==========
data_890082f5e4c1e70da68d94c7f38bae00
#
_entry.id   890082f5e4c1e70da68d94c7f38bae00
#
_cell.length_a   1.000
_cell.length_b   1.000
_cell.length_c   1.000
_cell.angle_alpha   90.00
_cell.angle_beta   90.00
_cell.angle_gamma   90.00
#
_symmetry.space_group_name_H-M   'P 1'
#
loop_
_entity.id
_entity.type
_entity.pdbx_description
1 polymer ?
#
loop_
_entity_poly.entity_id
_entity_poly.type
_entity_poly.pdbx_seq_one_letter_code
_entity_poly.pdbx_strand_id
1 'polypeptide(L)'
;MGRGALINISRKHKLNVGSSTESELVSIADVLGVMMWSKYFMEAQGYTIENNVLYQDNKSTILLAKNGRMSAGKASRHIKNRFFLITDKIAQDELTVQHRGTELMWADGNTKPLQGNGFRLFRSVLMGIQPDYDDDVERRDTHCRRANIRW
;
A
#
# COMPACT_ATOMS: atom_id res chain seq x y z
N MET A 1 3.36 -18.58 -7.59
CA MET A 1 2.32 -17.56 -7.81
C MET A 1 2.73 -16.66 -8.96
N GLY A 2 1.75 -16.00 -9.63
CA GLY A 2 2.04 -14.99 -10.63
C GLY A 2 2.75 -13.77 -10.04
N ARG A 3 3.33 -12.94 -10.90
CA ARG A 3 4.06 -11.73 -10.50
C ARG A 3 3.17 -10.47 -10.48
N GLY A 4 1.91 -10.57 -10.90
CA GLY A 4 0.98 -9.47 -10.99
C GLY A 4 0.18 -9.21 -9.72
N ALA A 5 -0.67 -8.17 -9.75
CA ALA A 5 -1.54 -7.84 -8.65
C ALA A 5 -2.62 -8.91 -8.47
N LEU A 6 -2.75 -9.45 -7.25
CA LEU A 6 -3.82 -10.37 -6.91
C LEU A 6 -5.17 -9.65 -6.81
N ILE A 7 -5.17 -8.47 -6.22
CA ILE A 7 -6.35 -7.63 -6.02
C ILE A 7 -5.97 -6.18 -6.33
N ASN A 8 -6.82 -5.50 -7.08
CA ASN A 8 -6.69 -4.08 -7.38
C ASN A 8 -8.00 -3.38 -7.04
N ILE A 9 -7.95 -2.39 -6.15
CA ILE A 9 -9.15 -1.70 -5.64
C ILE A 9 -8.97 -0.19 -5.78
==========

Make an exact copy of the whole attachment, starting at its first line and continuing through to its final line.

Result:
data_890082f5e4c1e70da68d94c7f38bae00
#
_entry.id   890082f5e4c1e70da68d94c7f38bae00
#
_cell.length_a   1.000
_cell.length_b   1.000
_cell.length_c   1.000
_cell.angle_alpha   90.00
_cell.angle_beta   90.00
_cell.angle_gamma   90.00
#
_symmetry.space_group_name_H-M   'P 1'
#
loop_
_entity.id
_entity.type
_entity.pdbx_description
1 polymer ?
#
loop_
_entity_poly.entity_id
_entity_poly.type
_entity_poly.pdbx_seq_one_letter_code
_entity_poly.pdbx_strand_id
1 'polypeptide(L)'
;MGRGALINISRKHKLNVGSSTESELVSIADVLGVMMWSKYFMEAQGYTIENNVLYQDNKSTILLAKNGRMSAGKASRHIKNRFFLITDKIAQDELTVQHRGTELMWADGNTKPLQGNGFRLFRSVLMGIQPDYDDDVERRDTHCRRANIRW
;
A
#
# COMPACT_ATOMS: atom_id res chain seq x y z
N MET A 1 3.36 -18.58 -7.59
CA MET A 1 2.32 -17.56 -7.81
C MET A 1 2.73 -16.66 -8.96
N GLY A 2 1.75 -16.00 -9.63
CA GLY A 2 2.04 -14.99 -10.63
C GLY A 2 2.75 -13.77 -10.04
N ARG A 3 3.33 -12.94 -10.90
CA ARG A 3 4.06 -11.73 -10.50
C ARG A 3 3.17 -10.47 -10.48
N GLY A 4 1.91 -10.57 -10.90
CA GLY A 4 0.98 -9.47 -10.99
C GLY A 4 0.18 -9.21 -9.72
N ALA A 5 -0.67 -8.17 -9.75
CA ALA A 5 -1.54 -7.84 -8.65
C ALA A 5 -2.62 -8.91 -8.47
N LEU A 6 -2.75 -9.45 -7.25
CA LEU A 6 -3.82 -10.37 -6.91
C LEU A 6 -5.17 -9.65 -6.81
N ILE A 7 -5.17 -8.47 -6.22
CA ILE A 7 -6.35 -7.63 -6.02
C ILE A 7 -5.97 -6.18 -6.33
N ASN A 8 -6.82 -5.50 -7.08
CA ASN A 8 -6.69 -4.08 -7.38
C ASN A 8 -8.00 -3.38 -7.04
N ILE A 9 -7.95 -2.39 -6.15
CA ILE A 9 -9.15 -1.70 -5.64
C ILE A 9 -8.97 -0.19 -5.78